100 league games for Hammersmith Chess Club

My memory fails me when it comes to my opening lines, but I clearly remember the day, the circumstances and the game highlights (a lowlight) of my first league game for the club. It was the 1 April 2019, and I remember it because it was my exciting first day of retirement. Before that, I had worked abroad, so I had not yet attended any club evening, but here I was on the High Street in Staines, searching for the playing venue. I approached another person on the dark and empty street who seemed as clueless as me, and he turned out to be John White, what a coincidence. My first contact was made.

The later evening did not continue as well. I lost my game, and since it was the last game of the match, I learned a new sensation, losing not only a mere game, but letting the team down. Welcome to the world of league play.

I was lucky enough to be invited to many more games, and now that I join those who have played 100 or more league games for Hammersmith, I look back to not only my early disaster but mostly a realm of positive experiences which I would never have made as a mere internet or tournament player.

The most visible difference to tournament chess is the camaraderie. It starts when players are called for the next match. From my short one-time experience as captain of a London Summer League team in 2019, I know how stressful it is to organise a team. The captains have to set up a squad. They have to make the difficult decisions about whom to select for the team of the day. It is not all about nominal rating but also about the diversity of players. Giving Juniors the chance to play higher rated opponents is an important aspect.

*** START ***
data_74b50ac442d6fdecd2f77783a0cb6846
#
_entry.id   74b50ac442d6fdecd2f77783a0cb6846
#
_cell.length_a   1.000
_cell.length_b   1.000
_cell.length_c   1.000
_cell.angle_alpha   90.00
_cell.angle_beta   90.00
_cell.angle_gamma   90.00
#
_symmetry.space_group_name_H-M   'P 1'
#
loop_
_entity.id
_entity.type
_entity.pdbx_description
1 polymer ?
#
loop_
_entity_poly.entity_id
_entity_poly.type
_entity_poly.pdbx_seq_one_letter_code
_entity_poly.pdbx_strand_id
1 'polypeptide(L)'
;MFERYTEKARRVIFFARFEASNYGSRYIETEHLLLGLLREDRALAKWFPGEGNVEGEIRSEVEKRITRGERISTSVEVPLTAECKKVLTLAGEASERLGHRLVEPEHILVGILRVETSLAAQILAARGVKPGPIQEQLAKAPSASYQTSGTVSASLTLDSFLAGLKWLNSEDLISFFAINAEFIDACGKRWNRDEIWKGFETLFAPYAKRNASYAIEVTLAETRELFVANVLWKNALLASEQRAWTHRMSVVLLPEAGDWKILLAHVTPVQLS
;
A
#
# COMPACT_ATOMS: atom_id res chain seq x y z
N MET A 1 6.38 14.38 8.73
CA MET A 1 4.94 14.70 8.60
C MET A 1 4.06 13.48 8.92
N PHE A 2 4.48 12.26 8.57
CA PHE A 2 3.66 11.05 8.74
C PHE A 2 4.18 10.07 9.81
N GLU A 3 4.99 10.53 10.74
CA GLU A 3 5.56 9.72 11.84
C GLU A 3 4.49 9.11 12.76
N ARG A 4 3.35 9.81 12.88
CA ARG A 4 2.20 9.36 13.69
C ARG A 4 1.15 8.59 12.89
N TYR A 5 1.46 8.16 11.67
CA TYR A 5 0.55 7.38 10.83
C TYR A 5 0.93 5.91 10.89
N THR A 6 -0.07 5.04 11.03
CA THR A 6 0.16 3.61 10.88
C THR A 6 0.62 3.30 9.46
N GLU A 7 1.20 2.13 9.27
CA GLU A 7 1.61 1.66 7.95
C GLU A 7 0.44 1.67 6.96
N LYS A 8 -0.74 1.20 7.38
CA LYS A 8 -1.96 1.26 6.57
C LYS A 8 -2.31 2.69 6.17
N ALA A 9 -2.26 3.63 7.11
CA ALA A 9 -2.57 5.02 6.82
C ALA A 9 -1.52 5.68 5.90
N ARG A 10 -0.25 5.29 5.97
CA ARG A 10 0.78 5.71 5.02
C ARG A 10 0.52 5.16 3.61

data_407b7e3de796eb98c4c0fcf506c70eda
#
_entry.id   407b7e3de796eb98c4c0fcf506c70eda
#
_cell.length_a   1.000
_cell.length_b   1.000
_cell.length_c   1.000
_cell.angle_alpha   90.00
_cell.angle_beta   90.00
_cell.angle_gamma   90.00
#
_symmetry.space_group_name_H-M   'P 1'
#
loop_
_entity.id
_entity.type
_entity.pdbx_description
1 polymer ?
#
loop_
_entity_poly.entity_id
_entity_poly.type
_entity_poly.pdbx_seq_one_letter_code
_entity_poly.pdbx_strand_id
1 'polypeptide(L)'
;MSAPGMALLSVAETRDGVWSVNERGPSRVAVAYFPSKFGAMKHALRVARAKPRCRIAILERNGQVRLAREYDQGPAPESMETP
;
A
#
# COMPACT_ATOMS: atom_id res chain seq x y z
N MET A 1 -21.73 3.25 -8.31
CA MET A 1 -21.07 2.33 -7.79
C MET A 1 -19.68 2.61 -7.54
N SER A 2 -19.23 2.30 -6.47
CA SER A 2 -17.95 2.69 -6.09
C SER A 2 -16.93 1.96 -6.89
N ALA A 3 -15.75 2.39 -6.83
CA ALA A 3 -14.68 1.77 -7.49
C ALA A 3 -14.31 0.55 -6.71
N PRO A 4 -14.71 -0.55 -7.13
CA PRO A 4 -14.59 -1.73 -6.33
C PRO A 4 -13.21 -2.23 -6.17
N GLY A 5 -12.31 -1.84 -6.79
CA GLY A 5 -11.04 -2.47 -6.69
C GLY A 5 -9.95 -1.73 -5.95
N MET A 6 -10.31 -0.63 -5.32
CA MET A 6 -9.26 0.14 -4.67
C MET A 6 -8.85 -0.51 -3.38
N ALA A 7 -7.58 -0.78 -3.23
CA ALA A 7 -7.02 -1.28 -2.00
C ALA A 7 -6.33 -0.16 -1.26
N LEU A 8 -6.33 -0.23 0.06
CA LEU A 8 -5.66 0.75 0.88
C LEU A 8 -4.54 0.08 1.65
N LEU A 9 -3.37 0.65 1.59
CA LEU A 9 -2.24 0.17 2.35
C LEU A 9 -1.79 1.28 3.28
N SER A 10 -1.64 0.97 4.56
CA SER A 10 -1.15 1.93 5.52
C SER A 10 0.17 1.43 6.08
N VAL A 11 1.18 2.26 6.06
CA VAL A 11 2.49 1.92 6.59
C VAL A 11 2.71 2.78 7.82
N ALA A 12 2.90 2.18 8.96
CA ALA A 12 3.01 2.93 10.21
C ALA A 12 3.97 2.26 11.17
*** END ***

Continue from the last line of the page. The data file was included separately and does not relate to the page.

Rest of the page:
The club has fielded a record 15 teams this season, and on some days and especially far away matches it is challenging to find a sufficient number of players. That is when team captains´ skills come to the fore. They make sure that everyone knows what is at stake. In urgent need, there is always someone standing up and sacrificing an evening at home for club duty, sometimes just before the start of the match. And the camaraderie continues after the matches. It rarely happens that all stay on until the last player has finished its game Most players have to get up early next morning for work or school, or have someone waiting at home. Let’s not forget, these are evenings away from family and friends, or the regular TV drama. But there is always a team member around accompanying the last game. You never walk alone.

I am a slow player, and as a consequence I am quite often among the last of the team to finish the game. When it is a tight match it could mean becoming a hero. But for each winner there is a loser, and unfortunately I was often enough sitting on the wrong side. Losing a game is one thing, but losing a decisive game for the team leaves quite a different and lasting impression, and then it is nice to have a mental post-mortem with a chess friend in an adjacent pub.